According to this statement, we can go through life without fully living it. Hence, "Life you may evade." I think whether a person truly lives life depends on the individual. For one person, it might mean taking risks and being adventurous. For another person, it might mean truly appreciating small moments and really investing in relationships. What Eliot is trying to say, I think, is that it is easy to get caught up in the day-to-day and not fully live life.
Death, on the other hand, cannot be avoided. This statement next to the statement about life just serves to make the statement about life that much stronger. We cannot avoid death, so it's so important that we don't avoid life because we don't want to die not having lived.
T.S. Eliot is implying that we can consciously decide not to partake of life to the fullest in certain areas. We may evade trying new things out of fear; we may evade getting proper education, training, mentoring to better ourselves to realize certain goals. In addition, we may evade forming new relationships out of fear of being hurt or of letting our true feelings and emotions show. In essence, we may take the easy way out of things - not putting forth the time and effort required to achieve certain goals. Our evading life is often out of fear, or worrying about what others think of what we are doing. Oftentimes we evade life because of a lack of confidence in our abilities and ourselves.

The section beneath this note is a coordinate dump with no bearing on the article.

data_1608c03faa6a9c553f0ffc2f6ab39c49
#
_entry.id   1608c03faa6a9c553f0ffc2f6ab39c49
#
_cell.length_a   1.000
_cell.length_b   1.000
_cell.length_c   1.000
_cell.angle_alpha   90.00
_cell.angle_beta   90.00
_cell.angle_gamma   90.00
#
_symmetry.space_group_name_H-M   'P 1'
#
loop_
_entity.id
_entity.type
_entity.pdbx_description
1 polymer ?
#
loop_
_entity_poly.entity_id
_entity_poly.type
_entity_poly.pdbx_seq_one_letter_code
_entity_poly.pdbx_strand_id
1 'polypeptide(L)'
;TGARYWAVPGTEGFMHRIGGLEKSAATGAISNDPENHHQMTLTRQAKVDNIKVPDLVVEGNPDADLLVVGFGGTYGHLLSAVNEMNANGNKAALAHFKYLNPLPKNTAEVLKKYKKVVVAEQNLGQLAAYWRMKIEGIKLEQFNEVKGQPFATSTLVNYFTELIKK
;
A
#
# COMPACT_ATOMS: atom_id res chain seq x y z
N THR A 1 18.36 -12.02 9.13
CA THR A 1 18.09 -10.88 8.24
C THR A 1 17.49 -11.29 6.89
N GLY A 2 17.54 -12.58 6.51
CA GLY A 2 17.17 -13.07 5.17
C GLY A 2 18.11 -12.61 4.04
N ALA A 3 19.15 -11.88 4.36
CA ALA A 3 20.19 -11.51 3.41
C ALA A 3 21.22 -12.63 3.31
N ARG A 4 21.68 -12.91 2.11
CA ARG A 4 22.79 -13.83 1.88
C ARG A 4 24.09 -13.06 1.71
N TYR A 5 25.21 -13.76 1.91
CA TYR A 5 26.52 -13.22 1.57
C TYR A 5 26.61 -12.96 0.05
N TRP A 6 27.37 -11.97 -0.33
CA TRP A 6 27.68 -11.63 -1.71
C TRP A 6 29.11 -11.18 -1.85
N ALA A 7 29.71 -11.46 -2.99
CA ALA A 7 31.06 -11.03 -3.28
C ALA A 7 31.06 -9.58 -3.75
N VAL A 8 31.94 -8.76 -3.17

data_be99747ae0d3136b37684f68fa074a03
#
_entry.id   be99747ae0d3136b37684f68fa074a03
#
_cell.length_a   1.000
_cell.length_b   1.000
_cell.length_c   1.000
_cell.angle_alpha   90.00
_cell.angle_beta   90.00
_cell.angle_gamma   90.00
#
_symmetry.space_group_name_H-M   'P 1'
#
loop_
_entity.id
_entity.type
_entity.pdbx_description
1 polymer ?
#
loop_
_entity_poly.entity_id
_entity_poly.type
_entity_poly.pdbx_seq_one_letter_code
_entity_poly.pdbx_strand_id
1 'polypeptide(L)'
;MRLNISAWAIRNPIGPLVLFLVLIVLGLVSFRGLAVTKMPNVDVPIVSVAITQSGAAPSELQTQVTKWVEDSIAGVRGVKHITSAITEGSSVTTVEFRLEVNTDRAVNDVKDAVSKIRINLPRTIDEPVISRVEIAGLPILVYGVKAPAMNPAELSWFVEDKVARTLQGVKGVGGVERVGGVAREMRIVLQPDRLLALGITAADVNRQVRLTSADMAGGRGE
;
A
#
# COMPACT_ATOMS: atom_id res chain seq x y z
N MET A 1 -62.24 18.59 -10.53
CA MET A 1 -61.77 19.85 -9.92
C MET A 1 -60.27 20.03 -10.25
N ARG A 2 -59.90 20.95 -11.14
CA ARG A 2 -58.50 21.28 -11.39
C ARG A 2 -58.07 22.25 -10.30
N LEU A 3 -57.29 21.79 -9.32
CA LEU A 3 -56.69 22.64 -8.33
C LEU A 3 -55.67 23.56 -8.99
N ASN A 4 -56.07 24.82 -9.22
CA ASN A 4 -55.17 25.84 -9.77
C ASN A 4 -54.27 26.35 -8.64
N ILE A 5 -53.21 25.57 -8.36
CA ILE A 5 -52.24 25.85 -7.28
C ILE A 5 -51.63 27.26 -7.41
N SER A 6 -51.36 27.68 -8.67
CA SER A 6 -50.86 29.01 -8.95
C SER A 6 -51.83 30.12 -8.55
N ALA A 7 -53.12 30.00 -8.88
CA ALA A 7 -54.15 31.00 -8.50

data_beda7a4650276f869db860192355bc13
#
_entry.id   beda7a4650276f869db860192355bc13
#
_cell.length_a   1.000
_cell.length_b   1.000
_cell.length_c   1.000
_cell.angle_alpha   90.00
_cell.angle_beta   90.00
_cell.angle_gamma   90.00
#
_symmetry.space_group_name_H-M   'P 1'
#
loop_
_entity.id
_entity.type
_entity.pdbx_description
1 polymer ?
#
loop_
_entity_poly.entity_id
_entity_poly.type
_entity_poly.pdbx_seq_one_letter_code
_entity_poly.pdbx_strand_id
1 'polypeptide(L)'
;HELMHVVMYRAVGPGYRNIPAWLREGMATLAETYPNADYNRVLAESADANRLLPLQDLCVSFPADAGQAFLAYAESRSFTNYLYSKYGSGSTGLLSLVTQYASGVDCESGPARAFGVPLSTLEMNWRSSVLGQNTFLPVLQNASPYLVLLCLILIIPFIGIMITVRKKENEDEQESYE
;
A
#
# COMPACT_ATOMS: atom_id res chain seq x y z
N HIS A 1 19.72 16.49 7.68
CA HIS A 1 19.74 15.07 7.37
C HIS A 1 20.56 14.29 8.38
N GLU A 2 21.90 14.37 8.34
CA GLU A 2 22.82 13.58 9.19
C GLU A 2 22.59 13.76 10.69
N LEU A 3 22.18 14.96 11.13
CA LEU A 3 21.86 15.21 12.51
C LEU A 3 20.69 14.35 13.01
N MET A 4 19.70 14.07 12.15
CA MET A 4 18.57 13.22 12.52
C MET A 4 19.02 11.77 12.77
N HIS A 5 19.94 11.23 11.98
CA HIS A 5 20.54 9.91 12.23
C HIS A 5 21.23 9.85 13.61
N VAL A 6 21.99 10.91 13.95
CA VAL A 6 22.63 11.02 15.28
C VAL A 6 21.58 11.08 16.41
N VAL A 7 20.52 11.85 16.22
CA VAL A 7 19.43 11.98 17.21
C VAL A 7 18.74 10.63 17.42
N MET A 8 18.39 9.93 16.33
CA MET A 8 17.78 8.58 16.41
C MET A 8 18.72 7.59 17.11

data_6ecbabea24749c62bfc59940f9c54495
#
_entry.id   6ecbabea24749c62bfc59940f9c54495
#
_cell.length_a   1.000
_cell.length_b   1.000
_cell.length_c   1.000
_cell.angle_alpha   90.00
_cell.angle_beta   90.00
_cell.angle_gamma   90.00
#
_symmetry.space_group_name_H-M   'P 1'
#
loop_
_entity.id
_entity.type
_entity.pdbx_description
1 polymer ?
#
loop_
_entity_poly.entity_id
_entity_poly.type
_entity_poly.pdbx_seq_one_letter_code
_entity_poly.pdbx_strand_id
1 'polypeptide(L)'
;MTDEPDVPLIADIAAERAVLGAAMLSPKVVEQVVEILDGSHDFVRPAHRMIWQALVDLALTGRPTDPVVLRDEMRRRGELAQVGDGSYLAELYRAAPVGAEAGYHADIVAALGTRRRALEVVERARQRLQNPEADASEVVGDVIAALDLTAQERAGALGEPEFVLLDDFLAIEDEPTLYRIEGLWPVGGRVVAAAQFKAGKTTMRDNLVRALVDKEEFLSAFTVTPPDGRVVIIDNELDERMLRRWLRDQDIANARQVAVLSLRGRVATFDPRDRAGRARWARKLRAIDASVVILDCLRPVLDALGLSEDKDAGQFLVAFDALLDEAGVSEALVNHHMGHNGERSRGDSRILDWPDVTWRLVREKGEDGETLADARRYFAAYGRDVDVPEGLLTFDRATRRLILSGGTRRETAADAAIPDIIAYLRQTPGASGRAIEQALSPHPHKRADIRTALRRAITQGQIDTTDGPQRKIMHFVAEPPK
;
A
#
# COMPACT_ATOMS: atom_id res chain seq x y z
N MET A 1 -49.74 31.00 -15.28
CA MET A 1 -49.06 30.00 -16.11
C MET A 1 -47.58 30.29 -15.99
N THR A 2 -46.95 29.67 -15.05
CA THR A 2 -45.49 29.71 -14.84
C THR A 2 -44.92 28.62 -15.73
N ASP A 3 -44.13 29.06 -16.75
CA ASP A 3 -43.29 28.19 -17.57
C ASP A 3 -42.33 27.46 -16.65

T.S. Eliot - Selected Essays
It would be interesting to know exactly how Eliot would define "life" in this sense. I would think he means living in a full, rich manner and being true to yourself and what you believe in. Those of us who simply go along with the daily rat-race may successfully evade that kind of life.
The idea that one might evade life seems to me to suggest that not everyone is passionately or fully engaged in spiritual, professional, or emotional life.
People can turn away from experiencing the full range of sensations and obligations that life offers and in this way evade "real living".
For Eliot, I imagine that this phrase holds some spiritual significance as well as a hint at an idea of being honest enough to truly see one's life for what it is.
He was constantly confronting the sense of being "fallen" in life, of living in a world where people cannot touch true beauty anymore and instead grope after material things and after appearances.
What are the roots that clutch, what branches grow
Out of this stony rubbish? Son of man,
You cannot say, or guess, for you know only
A heap of broken images, where the sun beats,
And the dead tree gives no shelter...
His poetry is often an attempt to pierce this veil of appearances to see what lies beyond, what is real. This deeper reality, perhaps, is the life that is often evaded.